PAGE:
Adding a title to something I write was never my strength. I'm more of a content person. That being said, if I were to title this entry, it would be something like "Diversion" or "Dichotomy". Maybe even "Tangents"....or maybe I'll just stick with what I'm good at and just start talking about the album. This round is about an album called....drum roll please.........."Songs of Love and Death". Behemoth front man Nergal and musician/songwriter/poet John Porter are Me and That Man. This album is a tangent and a long roadtrip away from Nergal's last piece "The Satanist", an album I consider to be a masterpiece. Set to release on March 24, you can be assured, I'll have my copy. Until then, with a tiny bit of searching on Youtube, you can find five tracks from the album. My advice is to follow my method. Give it a listen, then watch the video. It makes the emotional aspects of music like this kick harder.
Comment sections on any Youtube video are often a cess pool of internet trolls and poorly formed thoughts. For example, let's talk about the person that said "stick with screaming" in reference to Nergal's clean vocals. I vehemently disagree. I think his clean vocals are perfect for it. This music is dark and melodic with a rough edge. It explores the type of subject matter you would see on a Tom Waits or Johnny Cash album. Perfectly engineered top 40 pop music style vocals don't mesh with this style. If the lack of screams doesn't sit well with you then stick with Behemoth albums. We agree, yes? Good. I still think you're missing out if you don't give it a listen. On to the tracks.......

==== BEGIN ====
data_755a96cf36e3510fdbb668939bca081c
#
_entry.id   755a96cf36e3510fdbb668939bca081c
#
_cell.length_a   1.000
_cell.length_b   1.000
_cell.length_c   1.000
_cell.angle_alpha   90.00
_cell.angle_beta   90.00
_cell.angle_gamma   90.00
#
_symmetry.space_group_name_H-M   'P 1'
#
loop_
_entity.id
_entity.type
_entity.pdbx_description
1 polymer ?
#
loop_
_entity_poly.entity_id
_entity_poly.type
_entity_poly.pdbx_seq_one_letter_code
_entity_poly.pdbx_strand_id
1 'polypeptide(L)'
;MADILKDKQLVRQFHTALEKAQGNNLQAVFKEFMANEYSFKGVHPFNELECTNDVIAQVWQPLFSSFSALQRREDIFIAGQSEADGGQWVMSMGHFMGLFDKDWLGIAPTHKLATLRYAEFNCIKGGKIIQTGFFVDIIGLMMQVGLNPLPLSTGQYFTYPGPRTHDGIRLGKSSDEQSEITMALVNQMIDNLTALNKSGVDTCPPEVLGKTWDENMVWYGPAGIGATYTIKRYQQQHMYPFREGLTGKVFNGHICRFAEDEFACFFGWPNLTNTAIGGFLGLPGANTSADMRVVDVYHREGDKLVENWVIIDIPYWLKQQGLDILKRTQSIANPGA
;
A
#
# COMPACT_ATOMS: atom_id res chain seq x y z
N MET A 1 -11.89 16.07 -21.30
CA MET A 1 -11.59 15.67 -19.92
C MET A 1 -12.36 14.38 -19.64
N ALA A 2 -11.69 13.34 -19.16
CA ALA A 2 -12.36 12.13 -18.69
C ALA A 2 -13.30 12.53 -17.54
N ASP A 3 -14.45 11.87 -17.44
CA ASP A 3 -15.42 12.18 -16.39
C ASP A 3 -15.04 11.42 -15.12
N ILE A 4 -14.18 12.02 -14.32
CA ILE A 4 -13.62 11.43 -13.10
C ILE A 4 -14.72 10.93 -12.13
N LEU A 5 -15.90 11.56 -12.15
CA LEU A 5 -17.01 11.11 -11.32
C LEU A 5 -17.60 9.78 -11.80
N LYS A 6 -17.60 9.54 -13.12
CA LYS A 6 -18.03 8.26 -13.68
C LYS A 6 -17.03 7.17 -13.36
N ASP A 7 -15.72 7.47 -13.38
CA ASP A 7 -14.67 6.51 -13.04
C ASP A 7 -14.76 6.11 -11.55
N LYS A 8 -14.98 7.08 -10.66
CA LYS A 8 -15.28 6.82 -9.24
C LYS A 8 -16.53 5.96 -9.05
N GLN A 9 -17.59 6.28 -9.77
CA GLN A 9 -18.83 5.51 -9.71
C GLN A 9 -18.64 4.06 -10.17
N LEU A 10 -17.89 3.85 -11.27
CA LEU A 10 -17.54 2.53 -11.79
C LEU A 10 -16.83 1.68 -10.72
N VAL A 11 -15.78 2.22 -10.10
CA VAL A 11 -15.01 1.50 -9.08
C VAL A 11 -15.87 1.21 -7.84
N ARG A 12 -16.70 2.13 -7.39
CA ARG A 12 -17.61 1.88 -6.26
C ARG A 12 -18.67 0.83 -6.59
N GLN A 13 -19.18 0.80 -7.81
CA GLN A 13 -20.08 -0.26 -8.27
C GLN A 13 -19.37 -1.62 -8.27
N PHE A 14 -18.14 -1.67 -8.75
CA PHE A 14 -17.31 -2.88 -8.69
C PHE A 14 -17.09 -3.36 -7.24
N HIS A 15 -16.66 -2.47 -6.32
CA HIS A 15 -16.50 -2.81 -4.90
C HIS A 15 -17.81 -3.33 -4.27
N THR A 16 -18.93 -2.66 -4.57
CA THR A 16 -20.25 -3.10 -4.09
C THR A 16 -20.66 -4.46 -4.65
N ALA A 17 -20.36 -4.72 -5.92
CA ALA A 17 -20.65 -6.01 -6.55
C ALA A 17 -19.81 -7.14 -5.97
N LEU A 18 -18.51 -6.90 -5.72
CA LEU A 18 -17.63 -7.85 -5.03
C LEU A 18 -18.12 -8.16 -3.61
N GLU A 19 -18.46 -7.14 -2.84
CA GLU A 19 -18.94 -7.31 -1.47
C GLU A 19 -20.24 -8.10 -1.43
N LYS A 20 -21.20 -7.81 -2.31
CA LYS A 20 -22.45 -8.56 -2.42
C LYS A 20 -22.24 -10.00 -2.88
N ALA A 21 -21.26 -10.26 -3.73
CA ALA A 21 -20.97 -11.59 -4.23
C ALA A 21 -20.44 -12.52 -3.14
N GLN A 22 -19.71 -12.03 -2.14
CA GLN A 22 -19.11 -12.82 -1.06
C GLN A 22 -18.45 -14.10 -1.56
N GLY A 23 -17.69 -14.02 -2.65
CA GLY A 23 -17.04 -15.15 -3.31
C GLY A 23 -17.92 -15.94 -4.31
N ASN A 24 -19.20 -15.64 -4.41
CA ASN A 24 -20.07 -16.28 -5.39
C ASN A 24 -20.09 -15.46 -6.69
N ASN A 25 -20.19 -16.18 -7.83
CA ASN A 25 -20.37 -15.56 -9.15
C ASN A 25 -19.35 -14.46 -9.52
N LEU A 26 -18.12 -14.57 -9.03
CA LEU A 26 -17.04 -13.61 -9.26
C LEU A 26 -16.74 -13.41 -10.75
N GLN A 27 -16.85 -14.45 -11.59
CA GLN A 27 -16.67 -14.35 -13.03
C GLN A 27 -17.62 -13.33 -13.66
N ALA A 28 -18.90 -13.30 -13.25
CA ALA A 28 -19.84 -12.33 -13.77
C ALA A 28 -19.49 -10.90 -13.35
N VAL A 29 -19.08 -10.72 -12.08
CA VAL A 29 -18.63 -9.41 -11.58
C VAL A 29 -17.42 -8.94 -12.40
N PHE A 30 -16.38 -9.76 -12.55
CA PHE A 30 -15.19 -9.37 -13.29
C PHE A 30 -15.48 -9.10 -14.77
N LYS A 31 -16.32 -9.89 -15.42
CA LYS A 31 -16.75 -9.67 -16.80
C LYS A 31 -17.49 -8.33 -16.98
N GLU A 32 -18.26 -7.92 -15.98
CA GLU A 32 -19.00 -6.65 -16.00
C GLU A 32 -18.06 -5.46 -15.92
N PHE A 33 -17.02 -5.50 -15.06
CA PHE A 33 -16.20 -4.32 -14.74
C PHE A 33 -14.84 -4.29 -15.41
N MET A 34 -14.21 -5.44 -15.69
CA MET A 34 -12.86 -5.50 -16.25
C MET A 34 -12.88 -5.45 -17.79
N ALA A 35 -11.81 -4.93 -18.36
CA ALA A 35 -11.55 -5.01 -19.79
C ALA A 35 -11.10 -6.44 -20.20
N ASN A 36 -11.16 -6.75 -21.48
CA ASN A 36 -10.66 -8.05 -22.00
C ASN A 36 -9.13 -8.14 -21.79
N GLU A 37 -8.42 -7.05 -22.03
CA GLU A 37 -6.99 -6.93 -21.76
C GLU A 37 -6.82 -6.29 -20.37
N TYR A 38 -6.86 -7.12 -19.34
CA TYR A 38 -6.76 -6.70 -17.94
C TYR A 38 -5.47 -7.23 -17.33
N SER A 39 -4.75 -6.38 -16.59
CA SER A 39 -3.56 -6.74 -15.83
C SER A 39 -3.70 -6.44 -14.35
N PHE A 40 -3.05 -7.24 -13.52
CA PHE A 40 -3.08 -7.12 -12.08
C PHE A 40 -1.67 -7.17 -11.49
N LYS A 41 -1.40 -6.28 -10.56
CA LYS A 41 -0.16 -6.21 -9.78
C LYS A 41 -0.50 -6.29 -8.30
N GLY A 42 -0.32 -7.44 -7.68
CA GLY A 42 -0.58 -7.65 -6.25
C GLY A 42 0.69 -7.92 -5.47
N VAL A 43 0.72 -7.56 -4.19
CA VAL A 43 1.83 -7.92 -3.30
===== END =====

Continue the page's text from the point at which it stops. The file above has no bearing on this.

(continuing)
"My Church is Black"
I particularly enjoy this one. It hits all the same nerves in me as the original "House of the Rising Sun". It makes me feel like I'm trudging down a crowded city street in the heat of the summer surrounded by drone like human forms that march in unison. I struggle through the crowd, the only one out of step, intent on leaving them and their false sunny hopes behind. I don't need false hope because I know the path I will take. I think a lot of the appeal with songs like this is that it puts me in a world where everything has that amber cast that old film strips develop. It takes me out of such a technologically advanced and overstressed world into a less complex time where being yourself doesn't take altering things to keep the social media crowd happy.
This song is catchy as fuck. It has a driving tempo that will likely make me get a speeding ticket at some point, which I suppose is ironic considering it's a “green” song to me. Green like money....which I'll spend....if I drive too fast and get pulled over by a traffic cop.
Porter and that harmonica....you don't need a taste for folk, blues, or country to see how much he rocks with it. Also, kudos for singing “kicked you in the balls” and giving it bluesy catchy awesomeness.
“Ain't Much Lovin”
Here is the type of tune where I'd expect someone to stand up from the bar, grab the guitar and go for it. Just picture that in your head. It feels like equal parts a personal statement and one about the world, and makes the air around me a deep gloomy gray. “Ain't much lovin' anymore.......”